June 24 ’08
The first time I ever saw the peak of Mt. Kinabalu, located in the island of Borneo in West Malaysia, was twenty years ago, while flying in and out of clouds. I was thirty pounds less than I am today, and flying an aircraft that had 375 less horsepower. I was flying my Cessna 172XP (RP-C391) from Puerto Princesa to Brunei in search of adventure. The Majestic Mountain looked scary, mystifying, and had a certain magic that invites you to explore her. The challenge to wander around that part of the world came only through the prodding of my uncle, Ben Roa, who was also a pilot.
One lazy afternoon, while my uncle and I were having a snack at the Manila Aero Club, he said, ” Why don’t we fly your airplane to Brunei to meet the Royal Brunei Flying Club members?” That was enticing enough to get me on track and spend my lifesavings on fuel. It was going to be my first international flight on my single engine Cessna. I had only an ADF and a VOR. That meant that we had to fly purely on visual rules because the plane did not even have a DME. Looking back, I couldn’t help but laugh at my foolishness. But at that time, I thought it could be an Indiana Joy flying adventure!
Since then, I have flown in the area several times en route to Singapore and Thailand on the Citation Jet, King Air 200, Sikorsky S76, Cessna Caravan, Agusta 109 Power helicopter, and a Cessna 421C. With an altitude between 28-33,000 ft, there are times when the peak of Kinabalu can be seen above the clouds. There is something about the mountain that makes you feel like conquering her- maybe I wouldn’t do it by foot but I can always try through my reliable flying machines.
Last year, I enjoyed our Malaysian Air Safari with Archie King and the Agusta Power so much that I decided that I should take the whole family before summer ends. We have all been to Kota Kinabalu when I flew my hot air balloon in Karambunai resort during their opening about seven years ago. The whole family did the Mt. Kinabalu hiking trip but cheated a bit. We drove until 10,000 ft and hiked only after that. Miggy’s (my youngest boy who was only around seven that time) fantasy of raising rhinoceros beetle came true. We saw so many different colored butterflies, insects, birds, and the flora and fauna in the mountain trail made us feel that we biologists doing a documentary for a national geographic series. However, at that trip, we flew commercial and could not fly anywhere we wanted to go to. I really wanted Trina, Spike, and Miggy to see the Orang Utan sanctuary at Sepilok.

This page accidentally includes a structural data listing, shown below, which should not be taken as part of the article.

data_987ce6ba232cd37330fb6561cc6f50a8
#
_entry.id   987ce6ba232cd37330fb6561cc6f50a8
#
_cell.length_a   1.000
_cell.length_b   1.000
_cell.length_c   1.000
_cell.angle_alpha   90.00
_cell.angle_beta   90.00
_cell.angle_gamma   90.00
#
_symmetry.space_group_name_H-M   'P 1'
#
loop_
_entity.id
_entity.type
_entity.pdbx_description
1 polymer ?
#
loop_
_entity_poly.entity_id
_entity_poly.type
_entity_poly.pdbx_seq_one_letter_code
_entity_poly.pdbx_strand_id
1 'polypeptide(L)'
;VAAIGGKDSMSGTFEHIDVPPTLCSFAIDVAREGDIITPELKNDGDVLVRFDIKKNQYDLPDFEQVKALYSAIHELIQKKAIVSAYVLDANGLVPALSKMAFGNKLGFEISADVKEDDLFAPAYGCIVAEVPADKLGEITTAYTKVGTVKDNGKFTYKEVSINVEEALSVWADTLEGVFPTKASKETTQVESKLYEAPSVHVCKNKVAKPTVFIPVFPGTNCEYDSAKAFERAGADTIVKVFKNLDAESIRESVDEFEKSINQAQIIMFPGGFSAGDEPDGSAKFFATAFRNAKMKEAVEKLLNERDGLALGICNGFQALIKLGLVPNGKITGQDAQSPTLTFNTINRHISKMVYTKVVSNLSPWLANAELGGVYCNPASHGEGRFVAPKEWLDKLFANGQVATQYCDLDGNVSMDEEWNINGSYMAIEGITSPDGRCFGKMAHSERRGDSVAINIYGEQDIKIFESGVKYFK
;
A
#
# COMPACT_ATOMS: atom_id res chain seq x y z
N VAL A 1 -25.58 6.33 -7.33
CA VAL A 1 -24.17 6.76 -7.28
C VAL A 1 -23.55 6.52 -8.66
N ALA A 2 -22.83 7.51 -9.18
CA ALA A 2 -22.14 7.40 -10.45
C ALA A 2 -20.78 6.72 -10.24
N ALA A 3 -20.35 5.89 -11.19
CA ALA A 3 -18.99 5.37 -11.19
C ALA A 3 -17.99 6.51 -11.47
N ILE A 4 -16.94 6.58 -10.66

A couple of friends wanted to try and fly the route with me with their single engines just for the weekend. We were suppose to be three airplanes and the Sabah flying club will be our host. The Flying Club invited me over to help them organize their first Borneo heritage Fly-in that was scheduled for May next year. Just before departure, everyone had their own different problems and could not make it. I ended up just flying with the family and the Baron, RPC1158, which is also part of the family.
Spike and I made the flight plan. But even with the expected head winds, we figured that we had plenty of reserve fuel for a direct flight from Manila. We departed early morning of May 20th. Manila was still filled with rain clouds but after monitoring the satellite photos the past few days, we assumed that it would clear up. We were dodging build-ups up to Busuanga but after that was clear blue skies all the way to Kota Kinabalu. Spike was on the left seat flying and I was co-pilot doing radios and making sure flight plan was followed. Everyone else was sleeping and they even brought their pillows.